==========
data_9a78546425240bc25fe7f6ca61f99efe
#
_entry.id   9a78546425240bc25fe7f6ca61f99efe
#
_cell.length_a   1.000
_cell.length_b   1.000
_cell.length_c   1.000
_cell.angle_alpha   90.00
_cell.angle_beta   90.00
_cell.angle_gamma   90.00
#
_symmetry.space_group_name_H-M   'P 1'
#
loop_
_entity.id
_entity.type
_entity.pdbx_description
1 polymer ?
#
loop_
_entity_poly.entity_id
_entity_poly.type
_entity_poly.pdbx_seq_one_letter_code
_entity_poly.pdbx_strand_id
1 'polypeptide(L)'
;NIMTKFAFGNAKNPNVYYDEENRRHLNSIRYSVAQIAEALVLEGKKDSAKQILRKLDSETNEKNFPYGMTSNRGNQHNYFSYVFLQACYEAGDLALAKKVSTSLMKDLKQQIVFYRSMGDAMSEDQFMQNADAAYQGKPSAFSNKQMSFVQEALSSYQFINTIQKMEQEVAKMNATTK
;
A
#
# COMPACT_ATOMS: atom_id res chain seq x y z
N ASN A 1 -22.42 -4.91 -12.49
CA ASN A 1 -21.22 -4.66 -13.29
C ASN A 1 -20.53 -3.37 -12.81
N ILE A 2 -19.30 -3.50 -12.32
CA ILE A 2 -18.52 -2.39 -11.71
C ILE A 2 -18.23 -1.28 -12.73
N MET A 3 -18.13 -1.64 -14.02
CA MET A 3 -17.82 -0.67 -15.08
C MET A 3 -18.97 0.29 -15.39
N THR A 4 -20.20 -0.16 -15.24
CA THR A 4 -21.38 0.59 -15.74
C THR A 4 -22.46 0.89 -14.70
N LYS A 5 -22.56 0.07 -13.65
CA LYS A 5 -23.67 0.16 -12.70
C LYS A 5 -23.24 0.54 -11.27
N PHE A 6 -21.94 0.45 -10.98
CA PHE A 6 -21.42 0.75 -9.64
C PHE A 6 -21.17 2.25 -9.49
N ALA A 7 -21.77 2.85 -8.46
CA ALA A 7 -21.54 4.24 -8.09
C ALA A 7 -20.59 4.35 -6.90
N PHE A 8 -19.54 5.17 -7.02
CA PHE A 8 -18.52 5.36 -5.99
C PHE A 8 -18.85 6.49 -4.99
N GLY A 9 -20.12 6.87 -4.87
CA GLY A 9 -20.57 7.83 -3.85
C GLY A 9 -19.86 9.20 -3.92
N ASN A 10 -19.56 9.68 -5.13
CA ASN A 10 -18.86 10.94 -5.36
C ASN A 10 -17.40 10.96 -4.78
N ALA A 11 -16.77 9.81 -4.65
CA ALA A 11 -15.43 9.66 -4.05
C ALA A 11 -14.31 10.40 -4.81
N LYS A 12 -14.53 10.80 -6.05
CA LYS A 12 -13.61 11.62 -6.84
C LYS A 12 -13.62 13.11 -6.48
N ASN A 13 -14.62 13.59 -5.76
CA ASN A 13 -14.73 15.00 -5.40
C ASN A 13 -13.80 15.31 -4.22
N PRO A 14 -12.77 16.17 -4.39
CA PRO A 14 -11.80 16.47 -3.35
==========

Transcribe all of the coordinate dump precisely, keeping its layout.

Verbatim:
data_9a78546425240bc25fe7f6ca61f99efe
#
_entry.id   9a78546425240bc25fe7f6ca61f99efe
#
_cell.length_a   1.000
_cell.length_b   1.000
_cell.length_c   1.000
_cell.angle_alpha   90.00
_cell.angle_beta   90.00
_cell.angle_gamma   90.00
#
_symmetry.space_group_name_H-M   'P 1'
#
loop_
_entity.id
_entity.type
_entity.pdbx_description
1 polymer ?
#
loop_
_entity_poly.entity_id
_entity_poly.type
_entity_poly.pdbx_seq_one_letter_code
_entity_poly.pdbx_strand_id
1 'polypeptide(L)'
;NIMTKFAFGNAKNPNVYYDEENRRHLNSIRYSVAQIAEALVLEGKKDSAKQILRKLDSETNEKNFPYGMTSNRGNQHNYFSYVFLQACYEAGDLALAKKVSTSLMKDLKQQIVFYRSMGDAMSEDQFMQNADAAYQGKPSAFSNKQMSFVQEALSSYQFINTIQKMEQEVAKMNATTK
;
A
#
# COMPACT_ATOMS: atom_id res chain seq x y z
N ASN A 1 -22.42 -4.91 -12.49
CA ASN A 1 -21.22 -4.66 -13.29
C ASN A 1 -20.53 -3.37 -12.81
N ILE A 2 -19.30 -3.50 -12.32
CA ILE A 2 -18.52 -2.39 -11.71
C ILE A 2 -18.23 -1.28 -12.73
N MET A 3 -18.13 -1.64 -14.02
CA MET A 3 -17.82 -0.67 -15.08
C MET A 3 -18.97 0.29 -15.39
N THR A 4 -20.20 -0.16 -15.24
CA THR A 4 -21.38 0.59 -15.74
C THR A 4 -22.46 0.89 -14.70
N LYS A 5 -22.56 0.07 -13.65
CA LYS A 5 -23.67 0.16 -12.70
C LYS A 5 -23.24 0.54 -11.27
N PHE A 6 -21.94 0.45 -10.98
CA PHE A 6 -21.42 0.75 -9.64
C PHE A 6 -21.17 2.25 -9.49
N ALA A 7 -21.77 2.85 -8.46
CA ALA A 7 -21.54 4.24 -8.09
C ALA A 7 -20.59 4.35 -6.90
N PHE A 8 -19.54 5.17 -7.02
CA PHE A 8 -18.52 5.36 -5.99
C PHE A 8 -18.85 6.49 -4.99
N GLY A 9 -20.12 6.87 -4.87
CA GLY A 9 -20.57 7.83 -3.85
C GLY A 9 -19.86 9.20 -3.92
N ASN A 10 -19.56 9.68 -5.13
CA ASN A 10 -18.86 10.94 -5.36
C ASN A 10 -17.40 10.96 -4.78
N ALA A 11 -16.77 9.81 -4.65
CA ALA A 11 -15.43 9.66 -4.05
C ALA A 11 -14.31 10.40 -4.81
N LYS A 12 -14.53 10.80 -6.05
CA LYS A 12 -13.61 11.62 -6.84
C LYS A 12 -13.62 13.11 -6.48
N ASN A 13 -14.62 13.59 -5.76
CA ASN A 13 -14.73 15.00 -5.40
C ASN A 13 -13.80 15.31 -4.22
N PRO A 14 -12.77 16.17 -4.39
CA PRO A 14 -11.80 16.47 -3.35